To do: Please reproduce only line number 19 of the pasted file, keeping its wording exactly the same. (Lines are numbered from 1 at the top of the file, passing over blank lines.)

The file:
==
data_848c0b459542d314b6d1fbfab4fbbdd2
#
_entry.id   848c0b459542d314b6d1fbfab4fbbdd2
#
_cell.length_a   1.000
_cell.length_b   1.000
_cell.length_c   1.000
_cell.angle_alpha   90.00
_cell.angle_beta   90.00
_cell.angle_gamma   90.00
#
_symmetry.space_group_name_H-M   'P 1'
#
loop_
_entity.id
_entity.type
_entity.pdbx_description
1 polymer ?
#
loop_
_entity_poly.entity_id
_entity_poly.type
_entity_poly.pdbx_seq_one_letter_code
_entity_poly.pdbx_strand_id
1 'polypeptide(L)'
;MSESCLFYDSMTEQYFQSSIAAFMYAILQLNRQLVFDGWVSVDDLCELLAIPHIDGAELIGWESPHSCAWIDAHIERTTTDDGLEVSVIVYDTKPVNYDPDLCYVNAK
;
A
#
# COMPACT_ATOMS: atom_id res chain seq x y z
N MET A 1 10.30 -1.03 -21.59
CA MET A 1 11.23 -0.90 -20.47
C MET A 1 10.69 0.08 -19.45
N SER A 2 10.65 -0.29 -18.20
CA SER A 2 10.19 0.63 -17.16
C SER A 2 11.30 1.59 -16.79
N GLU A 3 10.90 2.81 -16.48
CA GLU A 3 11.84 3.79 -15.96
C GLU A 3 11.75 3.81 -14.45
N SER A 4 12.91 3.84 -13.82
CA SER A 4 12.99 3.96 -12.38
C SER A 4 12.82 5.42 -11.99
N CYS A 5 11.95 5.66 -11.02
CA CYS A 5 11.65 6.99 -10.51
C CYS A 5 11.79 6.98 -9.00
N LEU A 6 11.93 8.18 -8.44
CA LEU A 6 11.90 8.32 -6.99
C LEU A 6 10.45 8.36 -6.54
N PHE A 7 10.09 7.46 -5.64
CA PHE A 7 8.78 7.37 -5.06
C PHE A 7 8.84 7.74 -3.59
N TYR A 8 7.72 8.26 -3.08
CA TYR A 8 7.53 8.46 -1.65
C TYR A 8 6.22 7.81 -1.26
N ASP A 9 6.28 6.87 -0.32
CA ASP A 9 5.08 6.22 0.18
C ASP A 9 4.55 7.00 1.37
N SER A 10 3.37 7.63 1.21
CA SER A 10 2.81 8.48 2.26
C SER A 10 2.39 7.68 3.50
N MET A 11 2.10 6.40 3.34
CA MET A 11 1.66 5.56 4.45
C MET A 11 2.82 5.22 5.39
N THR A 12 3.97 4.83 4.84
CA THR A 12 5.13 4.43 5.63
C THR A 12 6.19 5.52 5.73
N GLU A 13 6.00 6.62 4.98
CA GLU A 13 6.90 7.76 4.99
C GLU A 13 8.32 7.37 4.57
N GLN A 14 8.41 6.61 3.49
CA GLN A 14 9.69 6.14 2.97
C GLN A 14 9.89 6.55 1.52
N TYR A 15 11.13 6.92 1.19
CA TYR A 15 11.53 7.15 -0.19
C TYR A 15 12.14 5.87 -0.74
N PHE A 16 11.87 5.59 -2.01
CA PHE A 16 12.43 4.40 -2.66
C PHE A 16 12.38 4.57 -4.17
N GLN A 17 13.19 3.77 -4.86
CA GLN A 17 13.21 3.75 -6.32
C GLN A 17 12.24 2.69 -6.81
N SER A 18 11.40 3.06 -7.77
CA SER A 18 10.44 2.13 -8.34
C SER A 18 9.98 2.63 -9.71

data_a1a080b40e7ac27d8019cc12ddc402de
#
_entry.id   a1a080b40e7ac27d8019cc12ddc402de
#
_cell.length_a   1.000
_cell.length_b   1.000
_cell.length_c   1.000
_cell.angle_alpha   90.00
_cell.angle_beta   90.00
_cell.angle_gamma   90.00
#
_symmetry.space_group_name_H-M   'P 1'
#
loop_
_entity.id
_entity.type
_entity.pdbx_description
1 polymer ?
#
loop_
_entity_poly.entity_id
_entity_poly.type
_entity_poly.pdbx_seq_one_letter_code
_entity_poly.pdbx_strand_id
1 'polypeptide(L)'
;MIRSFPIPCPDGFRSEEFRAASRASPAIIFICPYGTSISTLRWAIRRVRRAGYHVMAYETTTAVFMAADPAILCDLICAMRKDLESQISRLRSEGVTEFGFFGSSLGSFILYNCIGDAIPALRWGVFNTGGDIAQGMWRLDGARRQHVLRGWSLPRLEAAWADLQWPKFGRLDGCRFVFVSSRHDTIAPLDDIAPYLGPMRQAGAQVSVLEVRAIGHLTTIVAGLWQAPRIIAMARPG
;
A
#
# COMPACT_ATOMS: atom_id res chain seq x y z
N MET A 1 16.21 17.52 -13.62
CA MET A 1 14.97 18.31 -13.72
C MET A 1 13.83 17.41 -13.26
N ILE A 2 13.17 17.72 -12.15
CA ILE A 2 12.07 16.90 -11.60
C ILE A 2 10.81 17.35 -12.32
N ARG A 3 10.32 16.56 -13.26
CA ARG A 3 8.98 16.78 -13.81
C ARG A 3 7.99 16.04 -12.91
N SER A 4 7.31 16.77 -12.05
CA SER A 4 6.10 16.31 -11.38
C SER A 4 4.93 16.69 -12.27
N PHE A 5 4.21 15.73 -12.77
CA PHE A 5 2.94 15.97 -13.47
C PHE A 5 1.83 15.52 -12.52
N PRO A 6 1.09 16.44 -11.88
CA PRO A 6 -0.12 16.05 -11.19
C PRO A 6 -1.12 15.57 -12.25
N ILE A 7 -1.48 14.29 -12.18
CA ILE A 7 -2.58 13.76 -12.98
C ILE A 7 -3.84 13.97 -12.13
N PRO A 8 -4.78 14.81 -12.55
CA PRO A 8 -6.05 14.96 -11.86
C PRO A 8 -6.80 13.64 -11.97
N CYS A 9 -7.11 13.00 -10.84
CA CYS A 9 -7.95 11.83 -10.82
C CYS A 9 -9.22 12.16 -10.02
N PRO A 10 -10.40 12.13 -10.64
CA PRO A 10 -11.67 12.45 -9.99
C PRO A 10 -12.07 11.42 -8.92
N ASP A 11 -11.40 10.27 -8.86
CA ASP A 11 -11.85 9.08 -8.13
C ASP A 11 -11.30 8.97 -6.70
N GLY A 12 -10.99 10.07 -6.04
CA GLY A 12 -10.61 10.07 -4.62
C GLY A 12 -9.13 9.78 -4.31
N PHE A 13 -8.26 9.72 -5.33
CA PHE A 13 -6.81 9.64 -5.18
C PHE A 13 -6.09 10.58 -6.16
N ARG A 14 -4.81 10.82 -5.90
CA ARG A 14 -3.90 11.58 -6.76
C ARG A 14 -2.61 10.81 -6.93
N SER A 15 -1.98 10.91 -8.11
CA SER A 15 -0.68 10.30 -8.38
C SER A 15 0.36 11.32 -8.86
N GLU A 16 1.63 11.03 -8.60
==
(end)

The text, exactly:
#